Smalltalk had so deadened the minds of the people that when the apocalypse came, most folks thought it was just the weather. Smoke filled the skies and tsunamis swept cities out to sea, but most people were too busy checking their notifications to see the signs that their tenuous human enterprise was crumbling, bit by bit, into dust. So cut off from the divine embrace that they couldn’t feel each earthquake for what it was: the reluctant shudder of a mother shaking lecherous children off her breast, no longer able to bear the sinking of sharp teeth into her flesh for the extraction of what was best left buried. Some of the peoples went down to the rivers and wept, grieved, prayed. Others scorned them and held guns to their temples, asking them to recite the pledge of allegiance. The ones who labored hardest to protect their mother were locked in cages, punished for still having instincts. At the head of this madness, a redfaced carnival barker hucked lies and slurs, and the people laughed. Laughed, as in nearby lands their relatives lost their homes, lost their mothers, lost their right to not be televised for the general consumption. The skies turned red and the rivers ran black but still people persisted in their gymnastic insistence that nothing was wrong, that at least some of them would live forever. The ones who knew the truth were gassed and driven underground, where to the pounding beat of mother’s heart, their crystals refract the blaze of her inferno.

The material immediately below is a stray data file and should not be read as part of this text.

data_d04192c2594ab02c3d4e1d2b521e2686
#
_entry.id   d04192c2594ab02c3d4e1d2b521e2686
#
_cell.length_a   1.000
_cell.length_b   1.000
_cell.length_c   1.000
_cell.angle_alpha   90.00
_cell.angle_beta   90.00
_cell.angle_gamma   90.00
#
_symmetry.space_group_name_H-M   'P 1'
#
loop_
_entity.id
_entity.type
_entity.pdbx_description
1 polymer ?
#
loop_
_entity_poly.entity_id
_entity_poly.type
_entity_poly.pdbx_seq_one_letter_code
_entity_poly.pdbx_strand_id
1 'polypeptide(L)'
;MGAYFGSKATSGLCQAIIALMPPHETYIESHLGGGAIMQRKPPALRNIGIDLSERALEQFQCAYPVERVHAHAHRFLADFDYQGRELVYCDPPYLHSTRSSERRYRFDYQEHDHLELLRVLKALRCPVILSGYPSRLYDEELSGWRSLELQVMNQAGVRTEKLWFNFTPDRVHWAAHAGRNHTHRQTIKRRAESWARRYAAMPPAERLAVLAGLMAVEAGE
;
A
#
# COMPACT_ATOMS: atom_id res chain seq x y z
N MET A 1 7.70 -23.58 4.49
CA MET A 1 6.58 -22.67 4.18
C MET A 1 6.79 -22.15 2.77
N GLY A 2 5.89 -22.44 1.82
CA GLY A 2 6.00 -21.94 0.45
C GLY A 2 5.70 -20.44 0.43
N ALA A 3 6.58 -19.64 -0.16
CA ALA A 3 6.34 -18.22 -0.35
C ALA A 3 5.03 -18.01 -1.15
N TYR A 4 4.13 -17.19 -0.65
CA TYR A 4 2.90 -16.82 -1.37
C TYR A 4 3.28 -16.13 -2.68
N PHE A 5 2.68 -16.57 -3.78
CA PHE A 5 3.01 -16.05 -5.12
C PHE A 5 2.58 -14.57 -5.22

Delilah Friedler is a nonbinary writer from California, who still lives on occupied indigenous lands.